Either way, with this new disability and painful inter-cranial pressure changes (more on that in another two weeks?), life seems to have become only one struggle/complaint after another. Many things make me very sad or embarrassed. I struggle to sleep more than an hour or two at a time during the day or night, drugs or not. I don’t want to be seen as the person who is sad, tired, and unhappy. I’m working with my doctors to find the right meds so I can feel happy and enjoy the time I’m trying so hard to preserve!

I do just want to thank again everyone who has helped with my fundraiser and Frog List since the beginning. My happiest times are spent with Seth, my mom, and my animals. It’s just wonderful since we moved my mom and the animals to be close to me! That really was and is the most important thing for me, to have my loved ones as close as possible.


8 responses to “Strictly Speaking

  • Kathleen Hoffman, PhD

    I’m so glad that your mom and animals are near to you now. That is a blessing! Love to you, your mom and Seth. Kathleen

  • Craig

    I can imagine the challenges you are facing and wish I could make it better. I am glad you have people near who can help you cope and help you manage better. Since I expect a chair lift in my future, too, I’ll be eager to hear your experience with that.

    Have you considered Dragon software for either a personal computer application or the iPhone/iPad app version (or both)? It might be useful – you talk and it types for you. It will make mistakes, but even with that it might save you time and effort.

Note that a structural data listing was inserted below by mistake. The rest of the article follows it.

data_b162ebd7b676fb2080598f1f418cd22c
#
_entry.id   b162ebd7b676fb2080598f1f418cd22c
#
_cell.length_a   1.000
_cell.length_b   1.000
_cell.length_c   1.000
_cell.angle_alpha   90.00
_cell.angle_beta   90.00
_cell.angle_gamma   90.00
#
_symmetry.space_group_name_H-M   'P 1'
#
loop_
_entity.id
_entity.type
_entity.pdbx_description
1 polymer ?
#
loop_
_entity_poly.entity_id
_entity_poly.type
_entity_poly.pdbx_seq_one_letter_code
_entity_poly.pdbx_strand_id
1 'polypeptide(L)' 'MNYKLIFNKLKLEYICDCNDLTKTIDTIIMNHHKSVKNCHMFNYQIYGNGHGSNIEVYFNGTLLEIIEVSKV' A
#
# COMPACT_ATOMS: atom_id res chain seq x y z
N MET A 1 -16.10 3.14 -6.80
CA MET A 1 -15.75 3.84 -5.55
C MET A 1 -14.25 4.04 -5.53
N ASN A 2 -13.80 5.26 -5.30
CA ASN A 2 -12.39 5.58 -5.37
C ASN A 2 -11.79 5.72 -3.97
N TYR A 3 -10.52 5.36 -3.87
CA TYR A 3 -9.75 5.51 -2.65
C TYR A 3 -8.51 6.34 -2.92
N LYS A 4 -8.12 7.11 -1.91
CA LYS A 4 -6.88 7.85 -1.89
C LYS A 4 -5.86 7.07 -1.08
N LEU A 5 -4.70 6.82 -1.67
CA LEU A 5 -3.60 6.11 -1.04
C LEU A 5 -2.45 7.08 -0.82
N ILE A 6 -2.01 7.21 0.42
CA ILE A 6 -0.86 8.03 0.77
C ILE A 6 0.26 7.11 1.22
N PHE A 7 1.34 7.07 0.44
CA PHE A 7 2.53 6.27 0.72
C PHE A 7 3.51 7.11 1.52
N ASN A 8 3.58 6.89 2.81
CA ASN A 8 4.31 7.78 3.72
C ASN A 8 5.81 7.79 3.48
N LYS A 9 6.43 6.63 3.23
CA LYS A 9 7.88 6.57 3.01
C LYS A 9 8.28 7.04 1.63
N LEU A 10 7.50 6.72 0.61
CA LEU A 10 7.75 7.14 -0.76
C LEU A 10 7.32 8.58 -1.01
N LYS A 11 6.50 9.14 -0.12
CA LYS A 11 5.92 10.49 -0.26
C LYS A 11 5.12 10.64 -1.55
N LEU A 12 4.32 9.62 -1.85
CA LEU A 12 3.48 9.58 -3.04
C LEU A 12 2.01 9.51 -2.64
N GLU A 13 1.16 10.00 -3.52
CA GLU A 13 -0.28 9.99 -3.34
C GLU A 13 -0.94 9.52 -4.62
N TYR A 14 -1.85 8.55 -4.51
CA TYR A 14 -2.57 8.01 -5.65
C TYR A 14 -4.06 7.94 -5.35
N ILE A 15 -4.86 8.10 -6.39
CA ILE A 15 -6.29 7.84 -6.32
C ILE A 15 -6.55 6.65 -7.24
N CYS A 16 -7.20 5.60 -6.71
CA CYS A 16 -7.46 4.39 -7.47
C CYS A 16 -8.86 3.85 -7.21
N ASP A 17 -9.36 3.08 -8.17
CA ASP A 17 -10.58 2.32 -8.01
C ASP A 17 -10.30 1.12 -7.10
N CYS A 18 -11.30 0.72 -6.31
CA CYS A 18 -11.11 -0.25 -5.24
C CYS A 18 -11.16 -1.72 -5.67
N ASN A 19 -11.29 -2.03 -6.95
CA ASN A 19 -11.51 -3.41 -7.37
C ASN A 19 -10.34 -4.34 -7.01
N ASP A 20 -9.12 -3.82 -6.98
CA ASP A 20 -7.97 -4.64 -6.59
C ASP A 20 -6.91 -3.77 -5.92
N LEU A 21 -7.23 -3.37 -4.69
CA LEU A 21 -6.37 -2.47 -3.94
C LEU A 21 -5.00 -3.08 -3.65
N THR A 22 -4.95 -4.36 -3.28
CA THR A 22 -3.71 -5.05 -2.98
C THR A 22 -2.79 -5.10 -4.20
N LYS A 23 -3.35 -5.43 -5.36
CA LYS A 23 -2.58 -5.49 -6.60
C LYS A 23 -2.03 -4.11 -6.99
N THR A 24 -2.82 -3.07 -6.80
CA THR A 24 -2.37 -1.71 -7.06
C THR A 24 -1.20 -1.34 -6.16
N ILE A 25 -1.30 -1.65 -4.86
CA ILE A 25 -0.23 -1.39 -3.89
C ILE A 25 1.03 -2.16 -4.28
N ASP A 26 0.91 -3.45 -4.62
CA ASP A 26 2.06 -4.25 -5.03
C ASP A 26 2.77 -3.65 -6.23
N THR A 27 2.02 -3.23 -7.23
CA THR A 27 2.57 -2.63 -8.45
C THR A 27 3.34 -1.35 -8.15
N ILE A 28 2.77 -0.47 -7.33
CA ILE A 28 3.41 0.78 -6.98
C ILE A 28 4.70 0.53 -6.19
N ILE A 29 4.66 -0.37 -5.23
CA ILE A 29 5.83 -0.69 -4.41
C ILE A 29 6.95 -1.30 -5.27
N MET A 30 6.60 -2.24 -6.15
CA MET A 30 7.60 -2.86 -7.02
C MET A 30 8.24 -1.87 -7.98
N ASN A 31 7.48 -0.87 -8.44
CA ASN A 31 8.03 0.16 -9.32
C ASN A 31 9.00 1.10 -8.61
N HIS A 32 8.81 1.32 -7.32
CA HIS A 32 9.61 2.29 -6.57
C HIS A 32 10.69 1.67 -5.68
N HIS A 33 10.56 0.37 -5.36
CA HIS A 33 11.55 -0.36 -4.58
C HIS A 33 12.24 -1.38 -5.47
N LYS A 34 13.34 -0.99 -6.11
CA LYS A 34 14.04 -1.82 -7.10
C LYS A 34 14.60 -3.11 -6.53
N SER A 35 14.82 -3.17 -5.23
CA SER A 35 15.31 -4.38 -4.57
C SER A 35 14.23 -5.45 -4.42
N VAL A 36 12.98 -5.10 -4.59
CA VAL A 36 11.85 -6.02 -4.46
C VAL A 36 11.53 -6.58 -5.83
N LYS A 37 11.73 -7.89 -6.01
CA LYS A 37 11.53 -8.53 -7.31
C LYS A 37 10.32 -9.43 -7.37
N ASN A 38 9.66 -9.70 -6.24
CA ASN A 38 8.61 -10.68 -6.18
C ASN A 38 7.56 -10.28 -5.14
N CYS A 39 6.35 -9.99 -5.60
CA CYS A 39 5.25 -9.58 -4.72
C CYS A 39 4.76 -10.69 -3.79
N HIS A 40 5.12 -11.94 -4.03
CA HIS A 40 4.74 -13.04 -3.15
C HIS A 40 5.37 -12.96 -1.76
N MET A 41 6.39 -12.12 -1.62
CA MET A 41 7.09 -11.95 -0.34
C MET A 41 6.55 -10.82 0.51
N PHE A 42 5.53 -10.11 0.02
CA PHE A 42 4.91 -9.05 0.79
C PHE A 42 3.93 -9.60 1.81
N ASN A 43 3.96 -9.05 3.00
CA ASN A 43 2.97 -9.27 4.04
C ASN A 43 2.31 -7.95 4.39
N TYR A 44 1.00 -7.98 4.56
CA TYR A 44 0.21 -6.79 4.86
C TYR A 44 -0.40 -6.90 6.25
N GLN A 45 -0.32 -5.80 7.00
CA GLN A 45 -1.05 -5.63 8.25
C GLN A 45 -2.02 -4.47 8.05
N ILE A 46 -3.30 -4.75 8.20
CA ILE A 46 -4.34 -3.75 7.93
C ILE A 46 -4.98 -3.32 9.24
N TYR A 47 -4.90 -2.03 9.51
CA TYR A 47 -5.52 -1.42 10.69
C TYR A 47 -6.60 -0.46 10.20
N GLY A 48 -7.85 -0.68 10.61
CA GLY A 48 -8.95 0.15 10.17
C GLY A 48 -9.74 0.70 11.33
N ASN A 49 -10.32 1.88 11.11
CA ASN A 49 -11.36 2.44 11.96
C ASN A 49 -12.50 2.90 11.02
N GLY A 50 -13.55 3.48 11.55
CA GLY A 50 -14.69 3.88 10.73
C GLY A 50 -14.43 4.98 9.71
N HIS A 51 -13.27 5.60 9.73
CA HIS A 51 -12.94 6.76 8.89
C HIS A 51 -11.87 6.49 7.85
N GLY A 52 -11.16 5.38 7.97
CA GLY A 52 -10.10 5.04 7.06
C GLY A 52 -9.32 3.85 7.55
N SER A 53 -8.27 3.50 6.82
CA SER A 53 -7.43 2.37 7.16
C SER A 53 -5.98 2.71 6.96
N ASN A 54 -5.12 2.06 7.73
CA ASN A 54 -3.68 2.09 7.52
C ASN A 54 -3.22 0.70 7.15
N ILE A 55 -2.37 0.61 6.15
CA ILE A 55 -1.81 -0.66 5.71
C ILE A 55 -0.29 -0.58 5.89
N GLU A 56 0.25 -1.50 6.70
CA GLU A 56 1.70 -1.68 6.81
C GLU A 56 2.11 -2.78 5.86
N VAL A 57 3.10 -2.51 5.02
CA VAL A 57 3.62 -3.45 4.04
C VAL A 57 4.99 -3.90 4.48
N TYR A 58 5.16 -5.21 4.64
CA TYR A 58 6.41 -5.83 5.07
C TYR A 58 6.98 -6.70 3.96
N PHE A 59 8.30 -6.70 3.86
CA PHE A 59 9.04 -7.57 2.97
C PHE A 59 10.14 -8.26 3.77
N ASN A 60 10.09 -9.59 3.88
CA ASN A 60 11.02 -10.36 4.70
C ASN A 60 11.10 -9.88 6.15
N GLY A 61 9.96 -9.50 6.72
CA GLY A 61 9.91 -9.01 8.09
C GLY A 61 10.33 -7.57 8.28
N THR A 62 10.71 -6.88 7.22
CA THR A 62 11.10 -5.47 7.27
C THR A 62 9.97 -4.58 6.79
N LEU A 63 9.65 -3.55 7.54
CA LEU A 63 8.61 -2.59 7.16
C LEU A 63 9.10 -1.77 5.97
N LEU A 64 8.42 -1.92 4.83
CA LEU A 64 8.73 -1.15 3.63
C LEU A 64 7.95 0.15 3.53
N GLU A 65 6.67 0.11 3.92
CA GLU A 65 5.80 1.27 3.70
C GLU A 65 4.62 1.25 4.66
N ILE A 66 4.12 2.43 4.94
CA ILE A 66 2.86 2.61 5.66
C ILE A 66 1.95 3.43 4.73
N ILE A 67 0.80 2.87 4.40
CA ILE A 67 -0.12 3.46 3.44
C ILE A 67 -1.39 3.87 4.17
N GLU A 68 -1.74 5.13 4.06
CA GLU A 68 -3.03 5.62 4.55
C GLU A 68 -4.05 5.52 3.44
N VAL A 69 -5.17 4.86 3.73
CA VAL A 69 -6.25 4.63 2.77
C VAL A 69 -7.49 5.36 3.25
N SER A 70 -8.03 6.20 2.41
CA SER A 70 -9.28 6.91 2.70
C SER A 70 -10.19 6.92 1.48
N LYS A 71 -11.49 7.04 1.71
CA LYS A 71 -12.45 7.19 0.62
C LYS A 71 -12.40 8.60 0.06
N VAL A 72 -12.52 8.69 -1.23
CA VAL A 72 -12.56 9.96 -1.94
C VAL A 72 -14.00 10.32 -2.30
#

Best hopes,

    in PA

  • Claire Philpott

    Jessica I am sorry to hear of your new challenges♥Is this from brain mets or WBR?
    I hope you find and get a good deal on the chair lift♥ Prayers and hugs to you and your family. Claire

  • Colleen

    I am so sorry to hear about this recent challenge. I am glad you are surrounded by the people and animals you love. I know how difficult and frustrating it is to not be able to do the little things you once could. I had a tumor on my spine that made it progressively difficult to move my right side from the middle of my chest down. By the time they figured out what was wrong I could barly walk. I just wanted to let you know that I am thinking of you and I am glad to hear from you( I was worried) I wish the news could be better. XOXO

  • Colleen have you seen these bath tub lifts. I don’t know if this might help.

  • kimmywink

    Love you heaps and heaps!

  • Sjoukje

    Jessica, Im so sorry this is happening. Keeping fingers and paws crossed for you that this is only temporary! Im so glad and happy for you that you have your mom, Seth and all those wonderful animal friends nearby.

    Sending you lots of love and hugs fromt he Netherlands And the buns send lots of gentle nosebonks too

  • Sabina

    Dear Jessica. I’m glad to hear from you also, although I’m sorry you have experienced a decline in your physical abilities. It is my most fervent wish that your current challenges can be made easier somehow. All I can offer you right now, my sweet, is my affection, admiration and prayers.